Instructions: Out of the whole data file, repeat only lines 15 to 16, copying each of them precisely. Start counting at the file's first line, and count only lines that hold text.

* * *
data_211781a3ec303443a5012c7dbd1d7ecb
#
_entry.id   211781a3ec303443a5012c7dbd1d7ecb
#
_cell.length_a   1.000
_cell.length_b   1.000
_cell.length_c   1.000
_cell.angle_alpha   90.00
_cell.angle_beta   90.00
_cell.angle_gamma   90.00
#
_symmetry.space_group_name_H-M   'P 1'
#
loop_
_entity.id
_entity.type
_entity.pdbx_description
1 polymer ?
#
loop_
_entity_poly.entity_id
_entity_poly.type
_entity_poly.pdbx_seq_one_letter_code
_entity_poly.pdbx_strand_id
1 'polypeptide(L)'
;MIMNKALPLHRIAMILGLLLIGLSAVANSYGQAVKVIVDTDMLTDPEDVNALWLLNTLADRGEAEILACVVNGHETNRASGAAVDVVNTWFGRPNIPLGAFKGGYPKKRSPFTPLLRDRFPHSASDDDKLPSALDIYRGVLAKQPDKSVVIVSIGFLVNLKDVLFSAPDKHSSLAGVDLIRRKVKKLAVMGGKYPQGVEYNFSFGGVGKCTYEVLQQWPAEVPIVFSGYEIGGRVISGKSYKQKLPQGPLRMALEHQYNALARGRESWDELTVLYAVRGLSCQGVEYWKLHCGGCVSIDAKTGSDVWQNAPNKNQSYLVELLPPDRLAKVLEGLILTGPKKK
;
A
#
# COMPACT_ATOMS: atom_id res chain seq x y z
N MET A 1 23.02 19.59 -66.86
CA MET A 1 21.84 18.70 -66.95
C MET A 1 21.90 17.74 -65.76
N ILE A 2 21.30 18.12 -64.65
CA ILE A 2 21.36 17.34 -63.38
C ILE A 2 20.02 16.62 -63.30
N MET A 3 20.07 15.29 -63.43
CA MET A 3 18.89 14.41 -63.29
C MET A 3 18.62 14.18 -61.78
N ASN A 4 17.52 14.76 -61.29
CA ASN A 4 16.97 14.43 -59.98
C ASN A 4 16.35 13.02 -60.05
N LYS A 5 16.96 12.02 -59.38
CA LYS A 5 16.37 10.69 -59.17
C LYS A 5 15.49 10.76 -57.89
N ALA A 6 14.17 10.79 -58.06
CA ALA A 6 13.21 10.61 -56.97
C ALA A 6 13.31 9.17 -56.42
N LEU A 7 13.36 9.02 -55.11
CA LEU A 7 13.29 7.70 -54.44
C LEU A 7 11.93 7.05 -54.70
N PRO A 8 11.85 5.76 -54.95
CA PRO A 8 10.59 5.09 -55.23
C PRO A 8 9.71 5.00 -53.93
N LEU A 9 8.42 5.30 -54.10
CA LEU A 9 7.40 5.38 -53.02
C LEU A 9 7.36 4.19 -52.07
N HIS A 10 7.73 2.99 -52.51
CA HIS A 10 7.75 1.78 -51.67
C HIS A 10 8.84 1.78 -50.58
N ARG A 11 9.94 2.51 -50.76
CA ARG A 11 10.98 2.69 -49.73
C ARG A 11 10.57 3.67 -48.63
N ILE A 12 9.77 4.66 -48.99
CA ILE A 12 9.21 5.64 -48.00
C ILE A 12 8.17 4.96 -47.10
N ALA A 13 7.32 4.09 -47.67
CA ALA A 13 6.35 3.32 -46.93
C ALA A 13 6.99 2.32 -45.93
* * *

_entity.id
_entity.type